Life in the COVID-19 era will be getting a lot more like normal this summer in Williamsburg with the return of community yard sales, summer block parties, the Fourth of July celebration, and Old Fashioned Trading Days.
“We are basically going to try to get things back to normal this summer as much as we can,” said Williamsburg Main Street Manager Nannie Hays.
The first planned event is a craft show planned for May 8 at the Williamsburg Tourism and Convention Center.
Hays noted that the tables will be spaced at least six feet apart, and social distancing rules would be in place, which means that there won’t be as many vendors as might ordinarily be the case.
The event will be first come, first served in terms of craft vendors setting up, but Hays noted there is the potential for the second gymnasium to be used at the tourism center for the event.
The community yard sales will resume starting on the first Saturday in June at the Williamsburg Tourism and Convention Center, and will be held on the first Saturday of July, August, October, and November.
“Hopefully by June we will almost be back to normal,” Hays added.
There will be no community yard sale in December, but instead the annual Christmas bazaar will be hosted.
Similar social distancing rules utilized for the May craft fair will also be in place for the community yard sales.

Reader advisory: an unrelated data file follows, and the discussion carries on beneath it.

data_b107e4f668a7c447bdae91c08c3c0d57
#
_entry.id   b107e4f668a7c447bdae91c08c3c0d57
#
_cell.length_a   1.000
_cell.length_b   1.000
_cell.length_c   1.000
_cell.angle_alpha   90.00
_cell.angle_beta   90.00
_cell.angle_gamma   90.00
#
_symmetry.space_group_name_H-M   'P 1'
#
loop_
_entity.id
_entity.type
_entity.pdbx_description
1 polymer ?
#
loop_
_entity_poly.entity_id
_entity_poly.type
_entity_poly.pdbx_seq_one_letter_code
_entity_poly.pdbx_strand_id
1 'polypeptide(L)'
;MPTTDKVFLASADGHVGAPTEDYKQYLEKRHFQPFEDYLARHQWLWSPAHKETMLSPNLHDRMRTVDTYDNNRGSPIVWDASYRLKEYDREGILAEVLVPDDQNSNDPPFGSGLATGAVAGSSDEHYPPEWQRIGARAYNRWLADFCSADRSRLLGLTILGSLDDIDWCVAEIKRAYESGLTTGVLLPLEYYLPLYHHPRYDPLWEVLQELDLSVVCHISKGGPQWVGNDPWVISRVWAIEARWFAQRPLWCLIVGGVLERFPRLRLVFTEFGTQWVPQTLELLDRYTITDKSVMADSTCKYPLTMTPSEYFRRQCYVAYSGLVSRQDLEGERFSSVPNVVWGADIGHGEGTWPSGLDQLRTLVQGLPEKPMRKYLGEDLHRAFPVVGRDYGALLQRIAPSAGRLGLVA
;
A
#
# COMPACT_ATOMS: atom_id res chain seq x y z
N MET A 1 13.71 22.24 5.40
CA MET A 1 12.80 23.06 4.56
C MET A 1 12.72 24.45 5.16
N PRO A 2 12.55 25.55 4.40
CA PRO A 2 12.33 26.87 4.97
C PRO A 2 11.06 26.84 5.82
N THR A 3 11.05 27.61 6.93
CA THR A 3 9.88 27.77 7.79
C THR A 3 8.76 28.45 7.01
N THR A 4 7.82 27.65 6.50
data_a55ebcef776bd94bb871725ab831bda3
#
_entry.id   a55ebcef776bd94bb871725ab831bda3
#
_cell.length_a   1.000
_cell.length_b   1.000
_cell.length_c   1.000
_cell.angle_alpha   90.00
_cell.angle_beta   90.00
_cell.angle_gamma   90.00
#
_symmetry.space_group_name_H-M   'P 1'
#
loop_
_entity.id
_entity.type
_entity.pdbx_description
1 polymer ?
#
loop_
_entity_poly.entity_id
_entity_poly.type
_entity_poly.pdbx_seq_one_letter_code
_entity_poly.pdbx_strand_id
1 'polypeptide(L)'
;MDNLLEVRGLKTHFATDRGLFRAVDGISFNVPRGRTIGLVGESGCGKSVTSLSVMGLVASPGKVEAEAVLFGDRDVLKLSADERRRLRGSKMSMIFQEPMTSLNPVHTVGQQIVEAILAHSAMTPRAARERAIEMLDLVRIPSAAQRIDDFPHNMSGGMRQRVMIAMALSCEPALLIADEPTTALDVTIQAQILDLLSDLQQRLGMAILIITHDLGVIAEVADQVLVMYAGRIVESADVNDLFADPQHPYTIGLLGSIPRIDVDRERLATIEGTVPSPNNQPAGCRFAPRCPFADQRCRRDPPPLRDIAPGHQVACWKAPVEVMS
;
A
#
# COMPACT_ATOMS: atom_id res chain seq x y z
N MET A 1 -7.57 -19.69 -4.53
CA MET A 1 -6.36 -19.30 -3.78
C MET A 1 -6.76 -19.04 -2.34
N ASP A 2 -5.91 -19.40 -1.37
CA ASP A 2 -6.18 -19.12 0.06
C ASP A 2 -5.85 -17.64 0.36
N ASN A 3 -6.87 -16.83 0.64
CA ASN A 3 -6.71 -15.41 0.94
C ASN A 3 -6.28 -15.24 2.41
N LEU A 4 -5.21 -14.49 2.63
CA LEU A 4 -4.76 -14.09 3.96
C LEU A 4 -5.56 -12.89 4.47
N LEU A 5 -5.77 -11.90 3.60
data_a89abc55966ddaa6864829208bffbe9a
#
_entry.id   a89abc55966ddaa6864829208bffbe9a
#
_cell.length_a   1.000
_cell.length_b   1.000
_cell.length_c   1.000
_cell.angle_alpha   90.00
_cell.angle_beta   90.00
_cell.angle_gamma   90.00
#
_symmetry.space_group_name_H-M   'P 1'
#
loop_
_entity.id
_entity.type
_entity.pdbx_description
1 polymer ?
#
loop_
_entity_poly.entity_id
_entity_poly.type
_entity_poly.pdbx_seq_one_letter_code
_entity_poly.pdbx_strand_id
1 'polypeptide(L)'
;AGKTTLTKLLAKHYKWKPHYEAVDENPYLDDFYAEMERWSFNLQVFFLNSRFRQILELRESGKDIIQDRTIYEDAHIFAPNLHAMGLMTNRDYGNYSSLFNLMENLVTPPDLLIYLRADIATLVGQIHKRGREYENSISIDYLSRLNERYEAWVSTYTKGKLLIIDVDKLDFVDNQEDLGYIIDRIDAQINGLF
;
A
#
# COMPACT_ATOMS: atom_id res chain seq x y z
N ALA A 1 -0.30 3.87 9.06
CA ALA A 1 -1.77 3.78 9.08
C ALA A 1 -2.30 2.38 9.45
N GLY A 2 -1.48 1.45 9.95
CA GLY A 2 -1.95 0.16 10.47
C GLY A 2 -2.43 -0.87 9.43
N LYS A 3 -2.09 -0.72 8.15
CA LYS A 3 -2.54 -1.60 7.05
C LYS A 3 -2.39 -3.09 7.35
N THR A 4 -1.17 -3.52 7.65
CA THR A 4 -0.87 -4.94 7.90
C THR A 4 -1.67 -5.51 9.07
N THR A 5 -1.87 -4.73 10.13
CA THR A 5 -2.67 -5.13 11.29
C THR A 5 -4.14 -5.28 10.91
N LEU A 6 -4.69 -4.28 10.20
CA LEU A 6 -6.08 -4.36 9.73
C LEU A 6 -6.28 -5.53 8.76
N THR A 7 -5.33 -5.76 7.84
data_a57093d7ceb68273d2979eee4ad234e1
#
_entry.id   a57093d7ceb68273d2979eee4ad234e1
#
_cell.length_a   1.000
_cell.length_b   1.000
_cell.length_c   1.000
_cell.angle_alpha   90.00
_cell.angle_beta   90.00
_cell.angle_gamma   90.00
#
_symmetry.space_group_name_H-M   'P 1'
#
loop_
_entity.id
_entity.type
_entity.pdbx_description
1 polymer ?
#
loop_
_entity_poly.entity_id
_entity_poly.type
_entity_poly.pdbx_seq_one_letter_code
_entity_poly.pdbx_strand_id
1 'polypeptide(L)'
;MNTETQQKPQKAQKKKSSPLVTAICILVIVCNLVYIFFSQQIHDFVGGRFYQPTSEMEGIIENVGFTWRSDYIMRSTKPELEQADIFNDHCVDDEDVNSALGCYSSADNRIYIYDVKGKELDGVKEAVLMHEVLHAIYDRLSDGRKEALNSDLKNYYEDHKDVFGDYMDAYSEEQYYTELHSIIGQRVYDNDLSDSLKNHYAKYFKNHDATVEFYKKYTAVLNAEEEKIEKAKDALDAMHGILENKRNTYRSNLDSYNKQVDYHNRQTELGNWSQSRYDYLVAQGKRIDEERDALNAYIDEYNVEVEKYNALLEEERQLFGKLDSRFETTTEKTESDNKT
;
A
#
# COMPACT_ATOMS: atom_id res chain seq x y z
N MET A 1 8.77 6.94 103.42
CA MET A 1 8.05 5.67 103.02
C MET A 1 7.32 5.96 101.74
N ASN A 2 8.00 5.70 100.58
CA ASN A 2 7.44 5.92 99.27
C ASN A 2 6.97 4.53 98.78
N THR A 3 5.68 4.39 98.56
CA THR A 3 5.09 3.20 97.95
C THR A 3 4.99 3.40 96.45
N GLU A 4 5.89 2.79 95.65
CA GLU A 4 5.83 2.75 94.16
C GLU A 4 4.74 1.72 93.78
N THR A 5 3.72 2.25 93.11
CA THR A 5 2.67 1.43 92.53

There is no community yard sale in September because Old Fashioned Trading Days takes place that month.
Hays confirmed that Old Fashioned Trading Days is already scheduled for Sept. 9-11 in downtown Williamsburg.
Another event that is already on the calendar this year is the Fourth of July celebration.
“It’s a go this year,” Hays noted.
In regards to summer block parties, Hays said that officials are in the process of confirming dates for the concerts, which will likely be held every two weeks or so.
Officials are also trying to organize another type of event for many Fridays this summer when the block parties aren’t taking place, but this is still in the planning phase.
Hays added that city leaders are trying to find events where families can get out of the house with their children to enjoy after being couped up at the homes for the better part of the last 12 months.